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Jürgen K
Germany
Dortmund
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I think most libraries in Germany have games. Here you can find the games of the library in Dortmund: https://katalog.dortmund.de/
Go to "Erweiterte Suche" and filter "konventionelles Spiel"
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Tomello Visello
United States
Reston
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Recistor wrote:
And I mean games that you can loan and take home with you. Not just to play in the library.
I have multiple library cards across a dozen counties in two separate states. I am only aware of ONE with a tiny sample of Euros, and indeed that is only for use IN the library.

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David
Switzerland
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Actually I haven't seen a library from the inside since I left school. But we have 372 specialized toy libraries throughout Switzerland.

I don't exactly know how many games our local one carries but compared to mine I'd estimate around 500 games. A bit more than half of it is for children, about a quarter are party games and the rest are a mix of light and medium games.
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Eddy Sterckx
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Recistor wrote:
Recistor wrote:
[q="eddy_sterckx"]The Brussels library has games you can loan, however these are meant for families who want to tip their toe in the gaming water, not for gamers.

Gamers can rent games at their gaming club - usually for 1 Euro / month


Oh, now I see. The catalogue includes this BIBLIO LOCALE ANDERLECHT : Ludothèque


I'll elaborate a bit. I haven't set foot in a library in over a decade or two, but I've been informed by local gamers that some of them have games you can loan and that they are introductory level games. Think Settlers of Catan, Carcassonne, Dixit, etc.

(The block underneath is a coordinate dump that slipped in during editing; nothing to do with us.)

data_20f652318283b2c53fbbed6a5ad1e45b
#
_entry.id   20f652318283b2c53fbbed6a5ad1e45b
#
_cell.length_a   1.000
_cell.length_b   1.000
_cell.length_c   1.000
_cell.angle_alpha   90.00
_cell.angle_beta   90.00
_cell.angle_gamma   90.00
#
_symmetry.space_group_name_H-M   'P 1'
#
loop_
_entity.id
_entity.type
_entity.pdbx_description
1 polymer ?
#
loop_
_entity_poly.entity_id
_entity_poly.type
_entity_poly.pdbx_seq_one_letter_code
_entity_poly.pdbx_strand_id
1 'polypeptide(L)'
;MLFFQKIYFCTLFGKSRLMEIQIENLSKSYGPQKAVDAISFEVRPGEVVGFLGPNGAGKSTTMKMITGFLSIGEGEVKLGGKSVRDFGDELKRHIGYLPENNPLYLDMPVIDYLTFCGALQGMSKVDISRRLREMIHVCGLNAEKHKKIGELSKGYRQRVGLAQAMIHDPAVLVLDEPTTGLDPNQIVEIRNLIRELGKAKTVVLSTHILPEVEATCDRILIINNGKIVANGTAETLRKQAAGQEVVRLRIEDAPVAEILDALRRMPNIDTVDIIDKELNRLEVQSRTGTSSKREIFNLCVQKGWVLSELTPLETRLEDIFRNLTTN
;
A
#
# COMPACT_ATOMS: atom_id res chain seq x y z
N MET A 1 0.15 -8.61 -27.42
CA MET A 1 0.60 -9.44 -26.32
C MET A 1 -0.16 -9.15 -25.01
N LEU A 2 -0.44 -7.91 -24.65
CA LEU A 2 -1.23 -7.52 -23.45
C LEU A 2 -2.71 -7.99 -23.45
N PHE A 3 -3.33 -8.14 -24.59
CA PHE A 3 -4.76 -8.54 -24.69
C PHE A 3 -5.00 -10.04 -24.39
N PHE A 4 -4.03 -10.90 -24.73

Gamers by and large do not use that system, instead when they want to rent games they join one of the various clubs which have their own collection, then rent games from them for 1 euro/month. My own local club has about 300 titles, others have many more. There's even a federation of a dozen or so clubs whereby members of any individual club can rent out games from all the clubs.

A high population density coupled with many gamers and clubs make this a viable system.
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Jason Daly
United States
Pasadena
California
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Hi Renni,
I'm a public librarian in California, USA, and, while we do have a few family-type games (along the lines of Checkers, Monopoly, Sorry, etc.) in our library, they are only for in-library use. I would love to have some good games to loan out, but I just don't see how it would be feasible. Unfortunately, a small but significant portion of our users don't really take very good care of library materials (as evidenced by the number of DVDs that come back looking like someone has strapped them to their feet and used them to skate on concrete). I doubt many of the games would survive more than a few checkouts complete and intact. And I can't imagine how much staff time it would take to inventory the games when they came back to make sure they're ready for checkout to the next patron. So I guess this would really only work if we could find games where losing or damaging a few parts would not make them unplayable, and I think that would probably exclude most quality games. Sigh. . . Cool idea. I don't see if working for us.